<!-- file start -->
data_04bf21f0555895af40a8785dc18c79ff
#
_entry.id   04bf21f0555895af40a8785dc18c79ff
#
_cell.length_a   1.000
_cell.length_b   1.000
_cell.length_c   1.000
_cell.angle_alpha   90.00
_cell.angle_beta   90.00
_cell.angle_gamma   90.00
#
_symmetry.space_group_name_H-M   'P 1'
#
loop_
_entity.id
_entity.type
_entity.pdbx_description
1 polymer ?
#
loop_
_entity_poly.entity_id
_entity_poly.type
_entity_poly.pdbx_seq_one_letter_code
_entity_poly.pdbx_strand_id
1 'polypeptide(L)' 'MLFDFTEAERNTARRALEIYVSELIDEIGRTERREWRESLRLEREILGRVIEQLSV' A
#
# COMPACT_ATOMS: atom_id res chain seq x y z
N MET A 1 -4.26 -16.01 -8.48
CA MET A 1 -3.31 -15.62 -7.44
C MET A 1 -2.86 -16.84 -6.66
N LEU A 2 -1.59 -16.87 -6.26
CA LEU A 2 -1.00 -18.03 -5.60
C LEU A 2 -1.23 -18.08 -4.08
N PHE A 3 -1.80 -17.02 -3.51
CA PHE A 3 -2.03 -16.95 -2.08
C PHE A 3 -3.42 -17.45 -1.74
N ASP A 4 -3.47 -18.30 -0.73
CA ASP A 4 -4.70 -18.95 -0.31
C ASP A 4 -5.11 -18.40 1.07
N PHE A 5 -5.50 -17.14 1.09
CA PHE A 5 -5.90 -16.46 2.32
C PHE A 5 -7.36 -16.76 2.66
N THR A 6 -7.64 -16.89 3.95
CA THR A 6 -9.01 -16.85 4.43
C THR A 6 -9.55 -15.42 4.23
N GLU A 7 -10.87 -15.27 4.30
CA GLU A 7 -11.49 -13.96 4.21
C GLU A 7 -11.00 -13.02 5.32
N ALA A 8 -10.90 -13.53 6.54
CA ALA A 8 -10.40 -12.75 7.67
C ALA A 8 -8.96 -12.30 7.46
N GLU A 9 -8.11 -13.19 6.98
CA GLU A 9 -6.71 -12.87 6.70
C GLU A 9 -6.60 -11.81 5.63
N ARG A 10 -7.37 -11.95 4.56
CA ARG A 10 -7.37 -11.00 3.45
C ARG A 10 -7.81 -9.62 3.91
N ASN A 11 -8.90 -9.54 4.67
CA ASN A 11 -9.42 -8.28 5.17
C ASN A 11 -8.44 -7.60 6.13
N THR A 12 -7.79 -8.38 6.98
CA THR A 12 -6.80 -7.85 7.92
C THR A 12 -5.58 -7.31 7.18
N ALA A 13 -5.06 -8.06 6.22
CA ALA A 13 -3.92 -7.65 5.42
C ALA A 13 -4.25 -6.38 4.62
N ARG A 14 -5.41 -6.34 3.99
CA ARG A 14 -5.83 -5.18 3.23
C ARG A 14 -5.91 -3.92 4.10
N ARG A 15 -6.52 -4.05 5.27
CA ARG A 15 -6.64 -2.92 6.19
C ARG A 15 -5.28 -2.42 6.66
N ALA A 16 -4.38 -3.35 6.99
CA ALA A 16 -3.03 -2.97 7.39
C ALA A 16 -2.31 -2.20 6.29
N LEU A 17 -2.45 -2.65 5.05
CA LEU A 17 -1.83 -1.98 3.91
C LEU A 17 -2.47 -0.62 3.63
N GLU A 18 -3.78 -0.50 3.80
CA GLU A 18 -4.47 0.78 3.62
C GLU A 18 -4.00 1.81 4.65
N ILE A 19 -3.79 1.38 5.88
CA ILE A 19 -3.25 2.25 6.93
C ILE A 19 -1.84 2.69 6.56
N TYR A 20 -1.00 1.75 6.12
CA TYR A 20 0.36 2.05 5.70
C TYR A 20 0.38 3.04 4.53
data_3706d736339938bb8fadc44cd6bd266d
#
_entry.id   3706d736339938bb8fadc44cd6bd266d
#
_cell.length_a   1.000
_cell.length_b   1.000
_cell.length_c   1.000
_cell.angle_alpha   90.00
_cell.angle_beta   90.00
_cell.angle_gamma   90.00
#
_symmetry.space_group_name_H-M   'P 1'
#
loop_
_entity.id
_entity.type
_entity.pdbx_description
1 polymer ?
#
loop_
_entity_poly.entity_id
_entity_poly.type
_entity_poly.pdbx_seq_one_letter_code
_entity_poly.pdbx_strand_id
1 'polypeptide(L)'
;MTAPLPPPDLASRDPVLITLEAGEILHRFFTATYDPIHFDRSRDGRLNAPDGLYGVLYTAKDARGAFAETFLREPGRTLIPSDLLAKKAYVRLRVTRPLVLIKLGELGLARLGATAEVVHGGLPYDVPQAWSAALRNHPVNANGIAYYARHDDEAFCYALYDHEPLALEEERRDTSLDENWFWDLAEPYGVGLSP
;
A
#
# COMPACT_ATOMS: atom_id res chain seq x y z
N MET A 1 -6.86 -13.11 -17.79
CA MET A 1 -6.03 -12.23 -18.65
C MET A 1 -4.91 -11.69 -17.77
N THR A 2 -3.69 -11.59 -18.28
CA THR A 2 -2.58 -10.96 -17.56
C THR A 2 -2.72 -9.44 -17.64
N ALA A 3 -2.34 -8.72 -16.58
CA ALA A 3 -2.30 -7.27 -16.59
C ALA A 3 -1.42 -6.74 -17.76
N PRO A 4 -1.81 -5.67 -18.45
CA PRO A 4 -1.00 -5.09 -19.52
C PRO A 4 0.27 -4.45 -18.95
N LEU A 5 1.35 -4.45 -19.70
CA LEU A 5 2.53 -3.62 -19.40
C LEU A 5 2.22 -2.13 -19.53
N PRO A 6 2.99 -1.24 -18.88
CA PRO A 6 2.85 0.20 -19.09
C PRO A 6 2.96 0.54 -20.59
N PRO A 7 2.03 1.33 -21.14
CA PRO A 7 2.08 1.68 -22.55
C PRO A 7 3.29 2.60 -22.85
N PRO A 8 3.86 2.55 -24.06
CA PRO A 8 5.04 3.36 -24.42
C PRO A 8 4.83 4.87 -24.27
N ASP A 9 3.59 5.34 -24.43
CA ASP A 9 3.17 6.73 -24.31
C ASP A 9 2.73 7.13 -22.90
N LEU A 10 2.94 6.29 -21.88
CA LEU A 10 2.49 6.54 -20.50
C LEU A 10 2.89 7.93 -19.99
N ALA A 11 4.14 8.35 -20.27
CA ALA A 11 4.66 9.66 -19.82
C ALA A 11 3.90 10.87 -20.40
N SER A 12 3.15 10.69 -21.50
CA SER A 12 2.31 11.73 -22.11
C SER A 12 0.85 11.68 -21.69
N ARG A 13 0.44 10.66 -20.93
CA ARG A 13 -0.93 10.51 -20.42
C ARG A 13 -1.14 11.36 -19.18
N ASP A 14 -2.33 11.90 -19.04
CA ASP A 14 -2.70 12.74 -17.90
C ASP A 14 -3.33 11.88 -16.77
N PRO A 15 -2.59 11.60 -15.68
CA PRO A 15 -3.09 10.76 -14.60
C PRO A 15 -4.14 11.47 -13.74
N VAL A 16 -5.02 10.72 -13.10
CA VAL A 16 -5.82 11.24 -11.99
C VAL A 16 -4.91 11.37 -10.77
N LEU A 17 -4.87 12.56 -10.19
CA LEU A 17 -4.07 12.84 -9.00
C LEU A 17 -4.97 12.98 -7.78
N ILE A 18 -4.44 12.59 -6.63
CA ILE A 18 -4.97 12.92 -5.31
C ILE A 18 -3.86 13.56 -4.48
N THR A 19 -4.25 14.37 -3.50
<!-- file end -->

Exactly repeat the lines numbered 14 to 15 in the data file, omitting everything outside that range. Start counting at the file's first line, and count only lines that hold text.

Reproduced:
loop_
_entity.id